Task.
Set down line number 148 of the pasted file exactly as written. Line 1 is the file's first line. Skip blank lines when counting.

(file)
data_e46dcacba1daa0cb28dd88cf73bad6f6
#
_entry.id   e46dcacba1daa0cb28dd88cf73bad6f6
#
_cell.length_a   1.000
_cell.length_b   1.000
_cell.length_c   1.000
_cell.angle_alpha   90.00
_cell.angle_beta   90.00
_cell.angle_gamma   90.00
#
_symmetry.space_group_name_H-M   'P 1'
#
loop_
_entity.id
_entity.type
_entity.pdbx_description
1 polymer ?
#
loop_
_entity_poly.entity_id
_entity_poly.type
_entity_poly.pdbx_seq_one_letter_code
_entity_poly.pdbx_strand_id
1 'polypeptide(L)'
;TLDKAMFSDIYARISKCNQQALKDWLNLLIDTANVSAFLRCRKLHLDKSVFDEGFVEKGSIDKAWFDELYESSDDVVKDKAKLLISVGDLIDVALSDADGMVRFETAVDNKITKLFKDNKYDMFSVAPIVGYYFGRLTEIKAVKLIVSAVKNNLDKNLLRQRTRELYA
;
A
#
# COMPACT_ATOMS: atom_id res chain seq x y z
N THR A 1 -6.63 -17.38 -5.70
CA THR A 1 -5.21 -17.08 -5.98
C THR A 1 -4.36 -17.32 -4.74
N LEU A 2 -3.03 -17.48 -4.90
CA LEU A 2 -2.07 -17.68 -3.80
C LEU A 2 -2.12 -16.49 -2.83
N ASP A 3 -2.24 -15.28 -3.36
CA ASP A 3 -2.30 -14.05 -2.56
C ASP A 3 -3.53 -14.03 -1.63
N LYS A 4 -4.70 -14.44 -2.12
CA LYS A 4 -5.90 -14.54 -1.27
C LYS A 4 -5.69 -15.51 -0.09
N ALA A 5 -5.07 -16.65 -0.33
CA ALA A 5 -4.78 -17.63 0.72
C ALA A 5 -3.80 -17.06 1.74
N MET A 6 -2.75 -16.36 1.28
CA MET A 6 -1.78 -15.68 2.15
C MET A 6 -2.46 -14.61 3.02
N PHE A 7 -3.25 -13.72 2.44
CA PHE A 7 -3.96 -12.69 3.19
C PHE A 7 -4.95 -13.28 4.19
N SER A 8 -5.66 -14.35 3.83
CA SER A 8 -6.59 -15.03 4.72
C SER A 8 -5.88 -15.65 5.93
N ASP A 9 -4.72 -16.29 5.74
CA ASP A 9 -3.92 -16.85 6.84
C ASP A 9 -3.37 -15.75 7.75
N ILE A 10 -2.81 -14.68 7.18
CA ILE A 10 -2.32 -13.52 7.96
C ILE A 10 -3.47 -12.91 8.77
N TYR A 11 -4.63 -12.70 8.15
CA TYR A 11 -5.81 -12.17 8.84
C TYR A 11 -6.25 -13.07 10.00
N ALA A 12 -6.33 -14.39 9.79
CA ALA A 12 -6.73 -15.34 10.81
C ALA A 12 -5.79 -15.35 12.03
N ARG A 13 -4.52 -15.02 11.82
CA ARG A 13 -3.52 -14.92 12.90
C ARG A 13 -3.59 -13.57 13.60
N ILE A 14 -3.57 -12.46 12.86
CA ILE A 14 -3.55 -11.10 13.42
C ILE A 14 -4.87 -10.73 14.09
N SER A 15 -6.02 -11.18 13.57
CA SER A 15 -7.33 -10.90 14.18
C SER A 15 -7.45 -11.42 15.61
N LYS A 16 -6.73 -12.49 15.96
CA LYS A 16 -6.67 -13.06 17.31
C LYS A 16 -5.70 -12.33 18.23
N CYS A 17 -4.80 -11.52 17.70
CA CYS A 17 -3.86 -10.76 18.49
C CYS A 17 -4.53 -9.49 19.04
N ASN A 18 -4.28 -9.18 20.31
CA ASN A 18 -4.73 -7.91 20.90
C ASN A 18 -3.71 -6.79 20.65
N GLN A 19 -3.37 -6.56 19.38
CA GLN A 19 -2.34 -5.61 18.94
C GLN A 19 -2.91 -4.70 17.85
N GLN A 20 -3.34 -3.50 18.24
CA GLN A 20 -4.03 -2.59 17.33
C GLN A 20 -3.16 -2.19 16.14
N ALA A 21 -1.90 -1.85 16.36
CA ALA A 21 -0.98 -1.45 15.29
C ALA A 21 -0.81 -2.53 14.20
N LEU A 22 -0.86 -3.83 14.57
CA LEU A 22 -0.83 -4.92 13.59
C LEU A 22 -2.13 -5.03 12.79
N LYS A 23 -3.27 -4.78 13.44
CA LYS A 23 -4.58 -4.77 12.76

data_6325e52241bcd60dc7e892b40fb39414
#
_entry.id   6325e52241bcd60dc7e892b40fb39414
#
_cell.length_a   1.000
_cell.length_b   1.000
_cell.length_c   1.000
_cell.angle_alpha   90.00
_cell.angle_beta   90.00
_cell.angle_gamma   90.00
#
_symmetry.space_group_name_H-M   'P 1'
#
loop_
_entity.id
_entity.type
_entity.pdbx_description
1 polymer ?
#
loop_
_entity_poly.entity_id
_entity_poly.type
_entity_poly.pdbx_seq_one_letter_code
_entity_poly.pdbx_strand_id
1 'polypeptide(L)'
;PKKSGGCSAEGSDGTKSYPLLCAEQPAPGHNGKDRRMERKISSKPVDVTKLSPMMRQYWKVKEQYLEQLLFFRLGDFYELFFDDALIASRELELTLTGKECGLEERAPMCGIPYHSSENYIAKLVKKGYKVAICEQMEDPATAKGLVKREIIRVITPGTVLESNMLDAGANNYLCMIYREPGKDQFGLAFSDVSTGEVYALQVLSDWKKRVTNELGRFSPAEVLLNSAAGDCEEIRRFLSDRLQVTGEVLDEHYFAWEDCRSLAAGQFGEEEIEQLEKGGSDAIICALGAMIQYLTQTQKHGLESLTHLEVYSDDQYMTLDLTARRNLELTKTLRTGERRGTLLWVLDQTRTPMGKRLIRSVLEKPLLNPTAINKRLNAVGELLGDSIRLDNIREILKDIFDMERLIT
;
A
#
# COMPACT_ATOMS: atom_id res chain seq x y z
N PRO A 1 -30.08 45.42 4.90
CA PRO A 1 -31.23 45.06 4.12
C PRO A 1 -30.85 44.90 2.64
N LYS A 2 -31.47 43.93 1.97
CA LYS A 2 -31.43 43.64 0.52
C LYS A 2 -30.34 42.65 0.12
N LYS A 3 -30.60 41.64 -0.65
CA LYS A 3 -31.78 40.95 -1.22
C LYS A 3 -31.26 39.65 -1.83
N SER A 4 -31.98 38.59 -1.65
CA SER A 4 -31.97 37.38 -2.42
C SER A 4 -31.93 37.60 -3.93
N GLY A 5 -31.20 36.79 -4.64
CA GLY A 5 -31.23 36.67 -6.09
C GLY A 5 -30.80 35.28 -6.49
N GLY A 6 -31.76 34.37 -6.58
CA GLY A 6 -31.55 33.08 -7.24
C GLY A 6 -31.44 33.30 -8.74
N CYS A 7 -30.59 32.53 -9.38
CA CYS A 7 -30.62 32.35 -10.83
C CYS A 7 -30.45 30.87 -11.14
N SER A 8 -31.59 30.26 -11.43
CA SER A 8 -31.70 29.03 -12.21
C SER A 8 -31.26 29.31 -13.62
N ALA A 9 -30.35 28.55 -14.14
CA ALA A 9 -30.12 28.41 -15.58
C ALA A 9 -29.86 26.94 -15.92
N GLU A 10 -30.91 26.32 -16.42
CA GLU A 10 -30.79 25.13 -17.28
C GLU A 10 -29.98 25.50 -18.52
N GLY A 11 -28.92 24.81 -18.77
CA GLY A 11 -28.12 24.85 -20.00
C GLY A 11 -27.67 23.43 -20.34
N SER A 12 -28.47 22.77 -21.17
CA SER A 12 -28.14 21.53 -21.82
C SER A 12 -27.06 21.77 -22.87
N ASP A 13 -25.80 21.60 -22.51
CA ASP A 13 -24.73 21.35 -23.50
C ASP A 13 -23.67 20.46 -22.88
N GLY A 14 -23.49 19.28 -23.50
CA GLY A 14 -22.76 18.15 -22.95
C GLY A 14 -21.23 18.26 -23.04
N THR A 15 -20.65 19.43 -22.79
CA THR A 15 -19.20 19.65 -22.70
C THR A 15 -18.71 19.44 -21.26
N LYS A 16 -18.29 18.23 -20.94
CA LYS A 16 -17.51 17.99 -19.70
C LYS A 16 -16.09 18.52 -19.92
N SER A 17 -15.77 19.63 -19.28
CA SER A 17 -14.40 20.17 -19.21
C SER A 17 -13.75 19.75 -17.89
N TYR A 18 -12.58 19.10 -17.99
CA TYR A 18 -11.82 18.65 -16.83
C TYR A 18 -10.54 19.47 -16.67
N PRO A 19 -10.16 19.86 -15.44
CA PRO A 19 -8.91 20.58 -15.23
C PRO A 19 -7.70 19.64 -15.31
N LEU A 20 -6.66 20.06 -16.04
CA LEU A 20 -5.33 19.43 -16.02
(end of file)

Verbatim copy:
CA CYS A 7 -30.62 32.35 -10.83